In recognition of Orange Shirt Day, Scotiabank unveiled a section of its Yellowknife branch Wednesday dedicated to honouring the legacy of residential schools.
In partnership with the Gord Downie and Chanie Wenjack Fund (DWF), the new “legacy space” features two works of art from Tlicho artist Angus Beaulieu, musician Gord Downie’s call to “do something” and seating space where branch manager Baldeep Bajwa said members of the public can come in and engage in discussion to push reconciliation forward.
The Yellowknife branch is the third Downie-Wenjack Legacy Space. The other two locations are in Toronto.
Yellowknives Dene First Nation Dettah Chief Edward Sangris and Mayor Rebecca Alty helped cut the ribbon on Sept 30, which has been marked as Orange Shirt Day in Canada since 2013.
“It’s a place where people can gather and reminisce and relax. It’s an atmosphere where people can exchange stories,” Sangris said on why the space is an asset to the community. “It’s something that is really needed in the community, but that doesn’t happen too often.”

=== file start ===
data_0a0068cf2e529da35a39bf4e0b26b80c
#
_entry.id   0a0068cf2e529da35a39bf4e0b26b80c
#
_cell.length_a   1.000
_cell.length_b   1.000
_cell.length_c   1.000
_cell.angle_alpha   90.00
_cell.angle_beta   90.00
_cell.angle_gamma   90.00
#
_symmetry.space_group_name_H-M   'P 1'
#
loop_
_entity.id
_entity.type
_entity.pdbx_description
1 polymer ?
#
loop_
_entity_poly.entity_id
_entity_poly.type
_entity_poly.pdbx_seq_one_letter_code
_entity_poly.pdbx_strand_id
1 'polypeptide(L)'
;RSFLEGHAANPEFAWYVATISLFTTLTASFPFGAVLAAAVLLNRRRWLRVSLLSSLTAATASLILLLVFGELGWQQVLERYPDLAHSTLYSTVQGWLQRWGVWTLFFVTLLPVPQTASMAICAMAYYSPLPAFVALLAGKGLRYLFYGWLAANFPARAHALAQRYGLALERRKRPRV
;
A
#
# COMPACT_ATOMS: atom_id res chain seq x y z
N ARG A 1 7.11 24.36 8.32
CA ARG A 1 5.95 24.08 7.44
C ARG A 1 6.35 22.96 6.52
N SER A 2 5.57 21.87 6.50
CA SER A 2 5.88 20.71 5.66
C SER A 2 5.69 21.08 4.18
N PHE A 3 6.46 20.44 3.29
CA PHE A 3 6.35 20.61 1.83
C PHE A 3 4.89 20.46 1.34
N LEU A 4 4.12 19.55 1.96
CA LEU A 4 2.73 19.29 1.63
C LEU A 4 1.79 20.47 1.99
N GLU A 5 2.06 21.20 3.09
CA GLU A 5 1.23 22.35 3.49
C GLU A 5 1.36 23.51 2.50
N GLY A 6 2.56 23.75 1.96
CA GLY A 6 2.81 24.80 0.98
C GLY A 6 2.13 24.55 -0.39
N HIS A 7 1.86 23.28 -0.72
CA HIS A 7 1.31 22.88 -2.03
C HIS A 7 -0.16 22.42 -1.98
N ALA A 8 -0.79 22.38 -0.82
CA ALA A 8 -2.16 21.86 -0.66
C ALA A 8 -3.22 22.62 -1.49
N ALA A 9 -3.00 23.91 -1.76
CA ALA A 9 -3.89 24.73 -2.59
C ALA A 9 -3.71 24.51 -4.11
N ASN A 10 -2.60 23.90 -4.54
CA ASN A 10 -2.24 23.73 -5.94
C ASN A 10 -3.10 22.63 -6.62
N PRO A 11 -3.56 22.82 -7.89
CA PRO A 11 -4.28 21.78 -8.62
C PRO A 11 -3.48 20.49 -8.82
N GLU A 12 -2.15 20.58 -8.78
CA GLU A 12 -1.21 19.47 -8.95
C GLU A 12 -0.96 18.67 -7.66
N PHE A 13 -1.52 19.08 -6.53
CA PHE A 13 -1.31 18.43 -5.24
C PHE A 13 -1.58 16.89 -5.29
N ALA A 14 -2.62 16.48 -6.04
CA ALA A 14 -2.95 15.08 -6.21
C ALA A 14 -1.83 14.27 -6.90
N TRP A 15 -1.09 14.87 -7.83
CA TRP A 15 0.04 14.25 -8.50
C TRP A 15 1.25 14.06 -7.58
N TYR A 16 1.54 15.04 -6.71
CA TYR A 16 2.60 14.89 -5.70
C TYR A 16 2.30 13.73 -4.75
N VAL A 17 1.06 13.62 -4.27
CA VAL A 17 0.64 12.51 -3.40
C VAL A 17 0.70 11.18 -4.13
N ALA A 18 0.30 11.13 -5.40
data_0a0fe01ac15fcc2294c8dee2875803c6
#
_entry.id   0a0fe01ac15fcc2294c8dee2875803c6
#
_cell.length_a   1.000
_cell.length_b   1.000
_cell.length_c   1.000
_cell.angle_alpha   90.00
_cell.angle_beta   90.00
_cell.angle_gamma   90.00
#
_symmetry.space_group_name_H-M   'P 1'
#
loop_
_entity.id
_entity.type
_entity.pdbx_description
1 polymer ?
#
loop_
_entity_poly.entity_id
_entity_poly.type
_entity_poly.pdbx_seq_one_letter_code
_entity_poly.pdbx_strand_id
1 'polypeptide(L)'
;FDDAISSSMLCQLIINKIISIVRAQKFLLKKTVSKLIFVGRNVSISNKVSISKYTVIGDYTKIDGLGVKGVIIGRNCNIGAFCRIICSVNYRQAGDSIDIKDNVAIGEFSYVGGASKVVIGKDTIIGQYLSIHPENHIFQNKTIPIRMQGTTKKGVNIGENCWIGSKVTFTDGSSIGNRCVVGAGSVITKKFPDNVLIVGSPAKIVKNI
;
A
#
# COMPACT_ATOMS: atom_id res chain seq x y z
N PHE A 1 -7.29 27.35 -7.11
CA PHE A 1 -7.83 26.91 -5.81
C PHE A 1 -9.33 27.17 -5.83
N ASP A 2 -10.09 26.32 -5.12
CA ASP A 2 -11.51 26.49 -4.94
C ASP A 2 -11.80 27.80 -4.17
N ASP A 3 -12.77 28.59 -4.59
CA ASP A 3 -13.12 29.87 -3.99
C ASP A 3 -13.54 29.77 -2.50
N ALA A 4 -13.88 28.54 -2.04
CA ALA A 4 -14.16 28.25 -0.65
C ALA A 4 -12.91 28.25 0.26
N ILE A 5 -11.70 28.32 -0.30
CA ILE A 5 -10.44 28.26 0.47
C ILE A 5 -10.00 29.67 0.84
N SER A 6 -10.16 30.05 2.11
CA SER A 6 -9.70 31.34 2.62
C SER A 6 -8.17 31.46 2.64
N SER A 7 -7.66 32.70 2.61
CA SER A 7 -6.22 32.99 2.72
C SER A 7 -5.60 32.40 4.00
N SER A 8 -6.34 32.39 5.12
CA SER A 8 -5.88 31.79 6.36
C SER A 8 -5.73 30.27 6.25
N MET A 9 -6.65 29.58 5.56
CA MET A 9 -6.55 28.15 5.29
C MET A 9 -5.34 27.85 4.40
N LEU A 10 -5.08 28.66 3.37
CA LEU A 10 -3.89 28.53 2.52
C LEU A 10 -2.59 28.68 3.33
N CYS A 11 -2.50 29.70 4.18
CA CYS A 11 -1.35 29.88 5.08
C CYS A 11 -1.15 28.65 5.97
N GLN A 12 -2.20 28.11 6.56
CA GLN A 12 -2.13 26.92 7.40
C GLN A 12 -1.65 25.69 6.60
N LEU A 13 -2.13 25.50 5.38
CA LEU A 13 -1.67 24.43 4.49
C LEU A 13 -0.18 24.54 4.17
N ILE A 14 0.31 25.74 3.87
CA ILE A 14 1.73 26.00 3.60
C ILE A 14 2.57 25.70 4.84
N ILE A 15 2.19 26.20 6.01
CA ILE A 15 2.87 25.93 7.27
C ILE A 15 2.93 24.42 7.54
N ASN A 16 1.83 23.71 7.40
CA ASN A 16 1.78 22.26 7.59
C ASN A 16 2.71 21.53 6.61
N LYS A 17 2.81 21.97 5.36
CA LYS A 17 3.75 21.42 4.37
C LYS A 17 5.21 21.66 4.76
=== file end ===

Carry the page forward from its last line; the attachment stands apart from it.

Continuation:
Likewise, Alty commended the bank for its initiative.
“It’s a public space for people who are going about their daily business and taking that moment to pause and reflect on our history here,” she said. “Reconciliation is more than just government to government. It’s all residents being involved.”
The DWF is a registered charity that began with Gord Downie’s 2016 album The Secret Path. The organization aims to continue the conversation that began with Chanie Wenjack’s residential school story, an Anishinaabe boy who died trying to escape residential schools.
Bajwa said the space will “honour the resilience of residential school survivors and of those who did not return home.”